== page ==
By Judge Lucy Chernow Brown (Ret.)
Published February 2017
The attorneys most likely to experience a successful mediation prepare early and effectively. Perhaps the single most important pre-mediation step you can take is to prepare your client for success, helping him to understand and trust the mediation process. Ideally, by the time mediation takes place, your client should be ready to work toward resolution by effectively participating in building a positive atmosphere of collaboration. Of course, this is often far from easy, especially if you are mediating close in time to your trial date, after a lengthy period of contentious discovery and motion practice. However, once your client thoroughly understands the benefits and the meaning of successful resolution of his issues without the risks and anxiety of trial, he can help you achieve his goals by working effectively with you during the negotiations throughout the mediation process.
Fully explain the mediation process, including opening statements, confidential caucuses, and the fact that many mediators find it effective to meet with different groups of lawyers and/or clients at different stages of the process. Tell your client in advance that mediations are very often more lengthy than might be expected, and that he may spend some time waiting while the mediator works in caucus with the other side.
Initially, recognize that many, if not most, clients have intense emotions wrapped into their litigation cases. Over the course of my twenty-four years on the circuit bench, I have learned that even the most sophisticated business clients can become so trapped in the powerful emotions and the personalities involved in their litigation cases that they completely lose sight of the practicality and even the reality of their disputes. As a mediator, I have seen this particular obstacle deprive more clients of the chance to achieve success at mediation than any other.
While it is not likely that you will be able to erase or overcome strong client emotions, the lawyer skilled in preparing her client for success at mediation will use her persuasion skills to convince the client of the wisdom of temporarily setting aside those emotions to marshal all his brain power, creativity and energy into achieving resolution and closure. Remind your client that working hard to reach a collaborative resolution will not negate his final option for a trial if the parties are not able to agree on a settlement.
Work to help your client understand the perspective of those on the other side of the case. Ask him to keep an open mind and pay very careful attention to the opening statement made by the other side. Make certain your client recognizes the weaknesses as well as the strengths in his own case, despite the convincing-sounding opening statement you expect to give, glossing over those weaknesses. It is vital that your client appreciate the fact that, hard as you will work for him, there is no guarantee of a favorable result at trial. Point out the benefits of an immediate and final disposition. Encourage him to appreciate the benefits of a voluntary, confidential, definite and final settlement of the dispute.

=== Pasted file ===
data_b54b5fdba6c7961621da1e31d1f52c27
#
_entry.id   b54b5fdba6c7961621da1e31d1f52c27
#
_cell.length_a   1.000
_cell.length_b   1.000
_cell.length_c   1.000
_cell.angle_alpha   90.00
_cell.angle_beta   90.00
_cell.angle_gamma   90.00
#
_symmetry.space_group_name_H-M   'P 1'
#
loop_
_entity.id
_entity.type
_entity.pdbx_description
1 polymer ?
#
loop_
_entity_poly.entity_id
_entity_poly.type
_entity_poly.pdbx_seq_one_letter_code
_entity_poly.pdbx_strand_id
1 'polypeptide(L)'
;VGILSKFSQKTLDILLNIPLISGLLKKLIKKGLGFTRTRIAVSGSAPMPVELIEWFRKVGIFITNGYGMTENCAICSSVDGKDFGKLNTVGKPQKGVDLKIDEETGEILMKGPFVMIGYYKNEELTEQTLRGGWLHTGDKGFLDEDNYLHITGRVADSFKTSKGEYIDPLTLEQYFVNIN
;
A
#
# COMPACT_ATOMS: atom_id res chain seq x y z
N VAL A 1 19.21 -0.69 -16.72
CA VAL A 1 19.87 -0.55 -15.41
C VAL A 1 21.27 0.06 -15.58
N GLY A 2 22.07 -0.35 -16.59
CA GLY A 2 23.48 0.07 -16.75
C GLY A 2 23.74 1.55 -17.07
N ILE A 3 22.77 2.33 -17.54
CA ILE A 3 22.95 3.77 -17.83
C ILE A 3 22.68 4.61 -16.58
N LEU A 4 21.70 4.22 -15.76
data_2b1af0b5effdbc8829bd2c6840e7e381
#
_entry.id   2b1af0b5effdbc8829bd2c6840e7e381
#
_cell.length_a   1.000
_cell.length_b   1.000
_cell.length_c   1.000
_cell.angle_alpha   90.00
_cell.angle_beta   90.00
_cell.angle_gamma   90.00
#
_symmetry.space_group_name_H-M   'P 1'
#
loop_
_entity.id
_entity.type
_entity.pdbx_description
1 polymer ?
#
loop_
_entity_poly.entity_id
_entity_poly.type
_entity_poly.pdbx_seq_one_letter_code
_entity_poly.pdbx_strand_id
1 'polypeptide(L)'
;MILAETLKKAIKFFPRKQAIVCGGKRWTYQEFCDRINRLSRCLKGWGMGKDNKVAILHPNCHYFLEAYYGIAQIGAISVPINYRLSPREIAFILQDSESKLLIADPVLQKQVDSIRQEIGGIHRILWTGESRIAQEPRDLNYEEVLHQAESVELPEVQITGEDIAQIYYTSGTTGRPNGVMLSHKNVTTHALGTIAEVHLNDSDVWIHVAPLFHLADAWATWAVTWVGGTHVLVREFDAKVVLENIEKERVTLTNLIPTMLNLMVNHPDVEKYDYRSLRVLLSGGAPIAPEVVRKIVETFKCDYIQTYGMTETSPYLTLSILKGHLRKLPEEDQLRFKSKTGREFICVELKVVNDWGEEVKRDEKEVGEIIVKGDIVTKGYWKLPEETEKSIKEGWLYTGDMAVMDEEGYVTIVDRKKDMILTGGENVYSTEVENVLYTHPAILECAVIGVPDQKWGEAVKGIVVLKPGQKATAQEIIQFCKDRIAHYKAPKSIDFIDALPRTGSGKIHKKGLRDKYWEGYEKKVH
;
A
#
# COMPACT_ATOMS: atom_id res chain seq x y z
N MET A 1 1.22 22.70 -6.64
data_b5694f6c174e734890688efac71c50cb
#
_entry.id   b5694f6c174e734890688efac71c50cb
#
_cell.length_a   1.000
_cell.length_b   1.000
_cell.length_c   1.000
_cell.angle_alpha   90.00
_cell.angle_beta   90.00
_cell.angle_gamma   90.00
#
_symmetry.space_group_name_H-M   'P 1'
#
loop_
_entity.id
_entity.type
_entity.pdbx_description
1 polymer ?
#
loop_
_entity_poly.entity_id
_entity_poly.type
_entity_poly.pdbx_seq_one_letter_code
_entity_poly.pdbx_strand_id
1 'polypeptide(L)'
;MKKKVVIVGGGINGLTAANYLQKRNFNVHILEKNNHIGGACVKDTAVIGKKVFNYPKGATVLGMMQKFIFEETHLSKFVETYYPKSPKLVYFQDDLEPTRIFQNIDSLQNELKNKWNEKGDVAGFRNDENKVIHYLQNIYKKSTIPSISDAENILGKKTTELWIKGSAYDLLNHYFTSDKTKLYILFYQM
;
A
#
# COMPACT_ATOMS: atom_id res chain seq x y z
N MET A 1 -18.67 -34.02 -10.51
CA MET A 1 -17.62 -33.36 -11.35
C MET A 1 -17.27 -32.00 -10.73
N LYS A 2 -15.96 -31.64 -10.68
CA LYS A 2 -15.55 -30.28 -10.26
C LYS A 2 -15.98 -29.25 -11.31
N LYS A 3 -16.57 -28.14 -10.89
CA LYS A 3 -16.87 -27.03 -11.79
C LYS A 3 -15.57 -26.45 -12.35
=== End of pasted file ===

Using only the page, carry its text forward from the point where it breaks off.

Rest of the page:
While maintaining confidence in your case, give your client a realistic view of the evidence. Review all significant evidentiary issues likely to come up, and help the client appreciate the weaknesses, as well as the strengths, of your position on each element of evidence you expect at trial, both for and against your position. Discuss how your trial strategy may need to be changed should the evidence on which you plan to rely be excluded by the judge, or if other pre-trial rulings are not favorable to your side.
Before mediation, it is essential to have an open and frank talk with your client about money. Make sure he truly understands each of the specific categories of costs associated with taking his case through a trial and appeal. Explain all possible outcomes with respect to attorney’s fees and costs for which he may be responsible on both sides of the case.
It is only fair to give your client a realistic picture of what success at trial may look like for him, in dollars that he will ultimately pay or receive. Likewise, prepare him to keep an open mind to consider the analysis of the experienced mediator. Do your best to avoid his coming to the mediation with unrealistic expectations. If, despite your best efforts, you see that your client continues to view his case in an unrealistic manner, you should consider a brief, confidential pre-mediation frank discussion about this with your mediator, who can help expand your client’s perspective.
A properly prepared client will appreciate that a successful resolution of his case at mediation can beat a “win” and appeal following an expensive trial.
Judge Lucy Chernow Brown (Ret.) served 24 years as Circuit Judge presiding over thousands of civil cases of all types. Since her December 2014 retirement Judge Brown has been active- mediating and arbitrating cases, and working as a Court appointed Special Master/ Special Magistrate. A Florida Supreme Court certified Civil Circuit Mediator, Judge Brown is a Neutral associated with JAMS, the international ADR provider.